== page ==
It was announced on Thursday that Beijing's population has reached 21.15 million, a 2.2 percent increase on 2012.
Xinhua reports that permanent residents in the Chinese capital have increased by 455,000 since the end of 2012. According to UN data, the population has doubled in just over a decade.
Policy and regulation is in action to curb population growth because the city does not have the means to support it. There are a worrying number of residents over 60 in Beijing, stressing the city's elderly care system. Furthermore, continued population growth may hinder success in tackling Beijing's traffic and environmental problems. Mayor Wang Anshun stated that controlling the population rate in Beijing will be a top priority for his government, which is attempting to balance strained resource levels among other issues.
Beijing Municipal Bureau of Statistics deputy Xia Qinfang announced that migrants make up 8.03 million of the cities population. Citing a reduction in migrants working in labour-intensive industries such as manufacturing and catering in 2013 as a main factor for the slow growth of that segment of the population, Xia added that the increase correlated with the slower growth of the economy.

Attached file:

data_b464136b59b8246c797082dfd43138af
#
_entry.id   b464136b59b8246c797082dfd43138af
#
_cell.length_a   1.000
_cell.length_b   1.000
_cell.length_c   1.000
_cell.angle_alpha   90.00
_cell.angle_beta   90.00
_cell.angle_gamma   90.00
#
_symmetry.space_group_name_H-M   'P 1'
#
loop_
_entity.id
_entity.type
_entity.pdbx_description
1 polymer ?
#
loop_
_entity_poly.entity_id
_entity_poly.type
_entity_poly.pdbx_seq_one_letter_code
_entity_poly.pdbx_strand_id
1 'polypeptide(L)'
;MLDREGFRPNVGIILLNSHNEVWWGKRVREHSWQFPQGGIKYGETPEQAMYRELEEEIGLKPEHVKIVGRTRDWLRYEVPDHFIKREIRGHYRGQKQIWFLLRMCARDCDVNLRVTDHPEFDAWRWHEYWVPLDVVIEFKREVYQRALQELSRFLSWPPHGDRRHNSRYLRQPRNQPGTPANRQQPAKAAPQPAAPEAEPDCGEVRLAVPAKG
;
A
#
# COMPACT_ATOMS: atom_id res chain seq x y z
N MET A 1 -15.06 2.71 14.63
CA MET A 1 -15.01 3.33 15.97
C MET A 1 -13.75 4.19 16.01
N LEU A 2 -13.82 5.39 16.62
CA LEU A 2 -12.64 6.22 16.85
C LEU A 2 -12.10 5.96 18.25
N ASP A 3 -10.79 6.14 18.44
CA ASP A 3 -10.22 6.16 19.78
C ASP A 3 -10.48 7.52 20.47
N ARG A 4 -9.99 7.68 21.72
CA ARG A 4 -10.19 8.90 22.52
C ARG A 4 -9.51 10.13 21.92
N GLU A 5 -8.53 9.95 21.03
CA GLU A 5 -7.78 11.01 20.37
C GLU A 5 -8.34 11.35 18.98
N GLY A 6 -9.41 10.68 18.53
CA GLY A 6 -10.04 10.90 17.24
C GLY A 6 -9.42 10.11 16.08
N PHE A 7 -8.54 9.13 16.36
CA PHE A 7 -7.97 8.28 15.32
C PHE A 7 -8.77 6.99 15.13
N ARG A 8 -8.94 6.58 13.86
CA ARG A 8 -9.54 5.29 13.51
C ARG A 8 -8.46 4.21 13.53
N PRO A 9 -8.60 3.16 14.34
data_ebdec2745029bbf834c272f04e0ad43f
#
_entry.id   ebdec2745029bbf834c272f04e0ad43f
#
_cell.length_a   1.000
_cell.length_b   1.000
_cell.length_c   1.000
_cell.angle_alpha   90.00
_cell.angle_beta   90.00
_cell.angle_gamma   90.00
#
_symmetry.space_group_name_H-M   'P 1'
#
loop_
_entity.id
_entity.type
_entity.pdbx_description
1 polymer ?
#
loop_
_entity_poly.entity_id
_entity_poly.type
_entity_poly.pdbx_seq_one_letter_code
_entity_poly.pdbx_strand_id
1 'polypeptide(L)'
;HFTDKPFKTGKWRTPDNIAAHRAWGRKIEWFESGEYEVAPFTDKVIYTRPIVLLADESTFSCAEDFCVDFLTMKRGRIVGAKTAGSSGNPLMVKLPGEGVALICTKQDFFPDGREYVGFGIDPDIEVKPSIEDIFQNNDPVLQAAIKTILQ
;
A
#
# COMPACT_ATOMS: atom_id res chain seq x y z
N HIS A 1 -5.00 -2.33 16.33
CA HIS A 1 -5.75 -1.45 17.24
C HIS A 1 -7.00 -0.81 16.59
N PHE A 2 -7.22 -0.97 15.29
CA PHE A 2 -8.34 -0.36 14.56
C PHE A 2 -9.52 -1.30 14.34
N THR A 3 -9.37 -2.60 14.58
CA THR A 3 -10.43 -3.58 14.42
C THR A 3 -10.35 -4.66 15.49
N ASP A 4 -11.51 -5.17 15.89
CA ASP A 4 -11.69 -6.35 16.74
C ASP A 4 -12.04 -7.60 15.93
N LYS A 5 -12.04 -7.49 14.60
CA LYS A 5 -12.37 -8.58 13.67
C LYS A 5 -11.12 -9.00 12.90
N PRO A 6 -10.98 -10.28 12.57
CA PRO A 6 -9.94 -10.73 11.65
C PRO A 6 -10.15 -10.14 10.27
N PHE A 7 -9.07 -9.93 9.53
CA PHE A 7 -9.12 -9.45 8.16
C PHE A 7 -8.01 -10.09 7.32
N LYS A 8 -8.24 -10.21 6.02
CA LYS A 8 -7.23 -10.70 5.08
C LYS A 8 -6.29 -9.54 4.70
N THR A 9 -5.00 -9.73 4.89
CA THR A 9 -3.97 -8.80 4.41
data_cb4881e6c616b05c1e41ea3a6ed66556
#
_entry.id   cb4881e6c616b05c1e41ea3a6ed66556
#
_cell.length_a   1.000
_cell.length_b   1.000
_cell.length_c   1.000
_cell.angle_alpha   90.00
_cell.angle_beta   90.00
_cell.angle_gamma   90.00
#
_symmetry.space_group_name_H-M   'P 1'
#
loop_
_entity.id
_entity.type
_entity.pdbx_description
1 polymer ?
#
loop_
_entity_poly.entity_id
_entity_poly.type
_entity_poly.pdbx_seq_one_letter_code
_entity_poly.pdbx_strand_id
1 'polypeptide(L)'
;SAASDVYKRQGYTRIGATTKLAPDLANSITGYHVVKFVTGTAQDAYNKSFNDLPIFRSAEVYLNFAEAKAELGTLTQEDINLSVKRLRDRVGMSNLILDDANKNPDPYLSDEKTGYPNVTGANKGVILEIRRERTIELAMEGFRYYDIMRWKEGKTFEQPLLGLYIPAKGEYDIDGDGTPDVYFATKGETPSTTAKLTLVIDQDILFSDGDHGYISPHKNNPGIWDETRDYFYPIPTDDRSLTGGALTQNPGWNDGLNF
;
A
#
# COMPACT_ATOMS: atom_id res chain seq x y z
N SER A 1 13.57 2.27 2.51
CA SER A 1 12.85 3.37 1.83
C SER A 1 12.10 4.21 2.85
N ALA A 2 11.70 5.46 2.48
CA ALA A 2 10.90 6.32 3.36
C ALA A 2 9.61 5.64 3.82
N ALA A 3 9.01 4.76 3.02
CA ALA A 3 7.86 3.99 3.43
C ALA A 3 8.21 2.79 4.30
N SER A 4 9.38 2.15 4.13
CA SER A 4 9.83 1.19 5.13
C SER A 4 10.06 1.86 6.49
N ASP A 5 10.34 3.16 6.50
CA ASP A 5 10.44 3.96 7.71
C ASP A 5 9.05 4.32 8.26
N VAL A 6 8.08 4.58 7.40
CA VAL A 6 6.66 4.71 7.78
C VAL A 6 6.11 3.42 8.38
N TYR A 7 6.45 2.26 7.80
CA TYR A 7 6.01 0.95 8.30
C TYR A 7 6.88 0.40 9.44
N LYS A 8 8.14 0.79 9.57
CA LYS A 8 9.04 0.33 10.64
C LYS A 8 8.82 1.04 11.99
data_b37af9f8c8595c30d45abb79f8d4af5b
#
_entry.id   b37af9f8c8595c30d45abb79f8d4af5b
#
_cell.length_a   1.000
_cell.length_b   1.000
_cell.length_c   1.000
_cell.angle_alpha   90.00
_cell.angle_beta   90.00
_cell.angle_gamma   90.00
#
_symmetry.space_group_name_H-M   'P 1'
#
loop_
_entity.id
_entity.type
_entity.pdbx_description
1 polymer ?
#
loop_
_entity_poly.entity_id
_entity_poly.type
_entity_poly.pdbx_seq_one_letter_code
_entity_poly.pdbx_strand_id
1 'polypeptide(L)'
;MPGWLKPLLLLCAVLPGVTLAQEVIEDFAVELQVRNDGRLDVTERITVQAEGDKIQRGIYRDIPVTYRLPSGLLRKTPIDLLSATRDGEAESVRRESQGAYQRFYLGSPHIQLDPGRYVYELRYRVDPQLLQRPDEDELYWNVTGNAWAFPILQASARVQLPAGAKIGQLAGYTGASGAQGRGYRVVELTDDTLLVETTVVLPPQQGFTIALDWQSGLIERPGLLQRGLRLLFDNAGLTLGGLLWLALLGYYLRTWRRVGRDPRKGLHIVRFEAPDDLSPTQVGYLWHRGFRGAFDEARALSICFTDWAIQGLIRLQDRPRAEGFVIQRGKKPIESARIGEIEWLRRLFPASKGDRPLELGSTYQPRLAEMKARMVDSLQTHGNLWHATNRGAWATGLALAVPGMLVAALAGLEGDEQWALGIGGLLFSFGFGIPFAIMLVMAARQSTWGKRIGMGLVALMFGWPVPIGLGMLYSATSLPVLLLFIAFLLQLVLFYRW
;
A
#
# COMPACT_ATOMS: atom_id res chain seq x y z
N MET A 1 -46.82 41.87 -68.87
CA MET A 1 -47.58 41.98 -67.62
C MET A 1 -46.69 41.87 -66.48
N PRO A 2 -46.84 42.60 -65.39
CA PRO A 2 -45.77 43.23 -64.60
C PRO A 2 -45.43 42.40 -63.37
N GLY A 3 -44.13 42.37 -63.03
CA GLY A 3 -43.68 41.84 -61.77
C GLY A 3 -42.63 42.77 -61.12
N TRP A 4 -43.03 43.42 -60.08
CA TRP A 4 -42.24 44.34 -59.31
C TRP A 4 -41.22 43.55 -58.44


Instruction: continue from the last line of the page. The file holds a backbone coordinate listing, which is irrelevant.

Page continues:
The future of the Beijing population was a hot topic at the annual meetings of the Beijing Municipal People's Congress and the Beijing Municipal Committee of the Chinese People's Political Consultative Conference which finished on Wednesday. ECNS reports that the city's Party chief Guo Jinlong pointed out that when per capita GDP reaches 120,945 yuan ($20,000), the city will need to address access to healthcare, education and pension services for migrants. Guo referred to 'deeper reform' as a way to address the needs of old and new residents. Over nine days of meetings, the question of population control appeared in reports 182 times.
[Image: A passenger purchases a railway ticket at a ticket window in the Beijing West Railway Station on January 9, 2014. Via: CRI]